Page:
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Nature of solids and liquids explored through new pitch drop experiment

July 2, 2014 10:02 am | by EurekAlert! | News | Comments

Physicists at Queen Mary University of London have set up a new pitch drop experiment for students to explore the difference between solid and liquids. Known as the 'world's longest experiment', the set up at the University of Queensland was famous for taking ten years for a drop of pitch – a thick, black, sticky material – to fall from a funnel....

How do ants get around? Ultra-sensitive machines measure their every step…

July 2, 2014 9:59 am | by EurekAlert! | News | Comments

How do ants manage to move so nimbly whilst coordinating three pairs of legs and a behind that weighs up to 60% of their body mass? German scientists have recently developed a device that may reveal the answer. Measuring the forces generated by single limbs is vital to understanding the energetics of animal locomotion....

Superconducting-silicon qubits

July 2, 2014 9:56 am | by EurekAlert! | News | Comments

Theorists propose a way to make superconducting quantum devices such as Josephson junctions and qubits, atom-by-atom, inside a silicon crystal. Such systems could combine the most promising aspects of silicon spin qubits with the flexibility of superconducting circuits....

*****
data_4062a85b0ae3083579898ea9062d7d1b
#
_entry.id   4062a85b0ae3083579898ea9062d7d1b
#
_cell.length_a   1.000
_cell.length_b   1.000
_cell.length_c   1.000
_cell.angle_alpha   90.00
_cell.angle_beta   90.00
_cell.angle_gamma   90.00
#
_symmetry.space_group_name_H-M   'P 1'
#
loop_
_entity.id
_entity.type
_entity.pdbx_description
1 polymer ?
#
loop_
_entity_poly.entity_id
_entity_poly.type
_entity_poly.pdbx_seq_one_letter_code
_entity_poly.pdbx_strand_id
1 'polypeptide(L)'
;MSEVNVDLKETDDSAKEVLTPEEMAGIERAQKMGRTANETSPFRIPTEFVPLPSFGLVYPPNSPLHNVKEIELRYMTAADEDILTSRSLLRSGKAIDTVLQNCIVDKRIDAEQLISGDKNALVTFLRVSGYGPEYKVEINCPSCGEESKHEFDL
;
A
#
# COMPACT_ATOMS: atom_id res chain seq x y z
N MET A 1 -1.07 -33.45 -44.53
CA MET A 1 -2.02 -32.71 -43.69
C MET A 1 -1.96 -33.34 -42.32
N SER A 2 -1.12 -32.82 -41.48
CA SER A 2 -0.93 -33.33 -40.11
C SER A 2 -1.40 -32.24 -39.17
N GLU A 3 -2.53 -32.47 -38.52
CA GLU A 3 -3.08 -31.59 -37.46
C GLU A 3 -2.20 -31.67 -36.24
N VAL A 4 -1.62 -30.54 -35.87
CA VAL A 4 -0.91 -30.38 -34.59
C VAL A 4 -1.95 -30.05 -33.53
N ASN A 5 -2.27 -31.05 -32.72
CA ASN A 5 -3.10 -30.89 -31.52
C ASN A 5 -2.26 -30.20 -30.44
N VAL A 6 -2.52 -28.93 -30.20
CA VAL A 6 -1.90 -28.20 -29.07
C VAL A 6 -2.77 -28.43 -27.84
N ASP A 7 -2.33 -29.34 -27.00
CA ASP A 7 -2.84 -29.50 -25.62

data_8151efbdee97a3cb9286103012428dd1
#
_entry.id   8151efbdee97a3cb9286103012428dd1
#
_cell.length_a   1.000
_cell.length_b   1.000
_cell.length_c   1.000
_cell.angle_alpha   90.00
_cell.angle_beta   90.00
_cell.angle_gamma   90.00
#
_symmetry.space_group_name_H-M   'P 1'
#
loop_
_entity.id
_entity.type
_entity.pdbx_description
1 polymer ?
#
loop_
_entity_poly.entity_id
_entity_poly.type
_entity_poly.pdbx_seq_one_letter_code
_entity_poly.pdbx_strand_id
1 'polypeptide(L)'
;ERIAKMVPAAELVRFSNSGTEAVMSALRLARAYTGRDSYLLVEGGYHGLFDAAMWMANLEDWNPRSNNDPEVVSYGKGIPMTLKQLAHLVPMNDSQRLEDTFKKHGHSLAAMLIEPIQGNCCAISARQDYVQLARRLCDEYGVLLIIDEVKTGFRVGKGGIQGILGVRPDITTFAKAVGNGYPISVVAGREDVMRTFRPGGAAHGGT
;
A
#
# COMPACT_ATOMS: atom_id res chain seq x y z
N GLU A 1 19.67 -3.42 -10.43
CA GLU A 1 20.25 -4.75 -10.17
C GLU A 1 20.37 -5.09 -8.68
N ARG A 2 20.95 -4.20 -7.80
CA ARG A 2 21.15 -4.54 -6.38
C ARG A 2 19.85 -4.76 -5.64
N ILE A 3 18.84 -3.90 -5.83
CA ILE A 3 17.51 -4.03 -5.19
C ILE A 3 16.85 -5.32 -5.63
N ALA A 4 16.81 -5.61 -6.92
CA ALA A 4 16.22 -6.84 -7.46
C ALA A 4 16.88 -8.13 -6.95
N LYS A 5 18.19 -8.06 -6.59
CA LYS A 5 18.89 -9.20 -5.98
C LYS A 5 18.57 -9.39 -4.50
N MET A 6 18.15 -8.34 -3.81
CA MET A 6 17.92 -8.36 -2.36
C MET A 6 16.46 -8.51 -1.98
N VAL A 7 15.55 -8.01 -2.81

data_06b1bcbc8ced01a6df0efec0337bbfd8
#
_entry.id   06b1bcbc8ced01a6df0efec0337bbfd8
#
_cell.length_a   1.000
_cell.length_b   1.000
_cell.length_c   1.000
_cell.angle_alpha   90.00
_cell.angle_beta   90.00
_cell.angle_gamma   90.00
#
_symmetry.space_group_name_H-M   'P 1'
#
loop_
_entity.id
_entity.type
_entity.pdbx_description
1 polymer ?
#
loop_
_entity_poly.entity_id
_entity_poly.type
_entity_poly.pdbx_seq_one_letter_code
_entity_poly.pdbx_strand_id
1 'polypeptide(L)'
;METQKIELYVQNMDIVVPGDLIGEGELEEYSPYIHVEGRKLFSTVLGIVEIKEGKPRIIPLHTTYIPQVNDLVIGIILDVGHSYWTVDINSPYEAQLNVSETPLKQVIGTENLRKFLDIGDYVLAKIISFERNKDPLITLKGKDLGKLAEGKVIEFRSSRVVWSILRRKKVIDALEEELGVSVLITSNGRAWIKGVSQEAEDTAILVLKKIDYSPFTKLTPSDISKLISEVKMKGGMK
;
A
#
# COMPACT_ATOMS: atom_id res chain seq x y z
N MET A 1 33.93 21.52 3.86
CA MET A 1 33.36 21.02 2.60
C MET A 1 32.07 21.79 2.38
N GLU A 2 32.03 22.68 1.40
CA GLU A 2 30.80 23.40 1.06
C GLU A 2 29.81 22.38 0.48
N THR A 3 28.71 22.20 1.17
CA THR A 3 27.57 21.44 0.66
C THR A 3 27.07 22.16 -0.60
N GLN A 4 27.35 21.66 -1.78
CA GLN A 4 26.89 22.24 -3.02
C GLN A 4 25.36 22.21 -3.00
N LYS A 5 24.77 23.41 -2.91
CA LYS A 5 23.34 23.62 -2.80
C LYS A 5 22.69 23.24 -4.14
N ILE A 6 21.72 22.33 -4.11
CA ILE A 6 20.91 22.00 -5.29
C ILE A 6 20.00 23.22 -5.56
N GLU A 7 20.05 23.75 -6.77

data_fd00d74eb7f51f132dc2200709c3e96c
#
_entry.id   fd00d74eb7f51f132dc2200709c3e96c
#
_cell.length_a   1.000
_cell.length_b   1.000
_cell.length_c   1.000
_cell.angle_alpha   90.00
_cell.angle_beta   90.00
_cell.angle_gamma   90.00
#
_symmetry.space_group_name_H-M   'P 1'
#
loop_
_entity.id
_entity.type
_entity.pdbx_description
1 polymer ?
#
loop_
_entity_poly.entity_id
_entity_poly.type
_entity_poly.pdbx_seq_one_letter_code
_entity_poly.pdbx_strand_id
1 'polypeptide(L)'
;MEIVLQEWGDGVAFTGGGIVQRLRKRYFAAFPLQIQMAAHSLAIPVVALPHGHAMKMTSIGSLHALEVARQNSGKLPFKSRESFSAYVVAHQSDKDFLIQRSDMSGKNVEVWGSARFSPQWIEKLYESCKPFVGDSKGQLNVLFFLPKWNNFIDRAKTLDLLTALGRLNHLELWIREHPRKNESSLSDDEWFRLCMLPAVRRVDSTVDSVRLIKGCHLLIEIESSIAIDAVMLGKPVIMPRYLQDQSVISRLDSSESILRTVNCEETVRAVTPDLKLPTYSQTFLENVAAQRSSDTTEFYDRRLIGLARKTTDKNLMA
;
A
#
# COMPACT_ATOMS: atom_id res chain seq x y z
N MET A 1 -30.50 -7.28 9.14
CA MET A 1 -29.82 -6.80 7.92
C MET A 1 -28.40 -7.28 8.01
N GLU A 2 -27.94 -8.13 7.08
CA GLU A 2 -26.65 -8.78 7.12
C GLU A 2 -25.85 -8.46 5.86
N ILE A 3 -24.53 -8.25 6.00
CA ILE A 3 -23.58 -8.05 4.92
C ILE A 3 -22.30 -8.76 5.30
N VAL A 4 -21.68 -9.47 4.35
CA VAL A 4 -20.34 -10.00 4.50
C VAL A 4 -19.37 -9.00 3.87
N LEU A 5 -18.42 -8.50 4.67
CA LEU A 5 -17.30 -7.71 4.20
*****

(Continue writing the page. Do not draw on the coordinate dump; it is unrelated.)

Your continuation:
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UH researchers identify one of world's thinnest piezoelectric materials

July 2, 2014 9:53 am | by EurekAlert! | News | Comments

There are a handful of naturally occurring materials, known as piezoelectric materials, that generate electricity if you bend, stretch or apply another mechanical force to them, and vice versa – if you apply a voltage across them, they'll deform accordingly. These materials are currently the subject of intense research....

UH chemical engineer makes device fabrication easier, thanks to NSF grant

July 2, 2014 9:49 am | by EurekAlert! | News | Comments

Have you ever wondered how the tiny components and devices inside your cell phone are made? The devices inside your phone and computer, such as integrated circuits, microprocessors and memory chips, are made in a process called lithography that, in Greek, translates quite literally to "writing on stones"....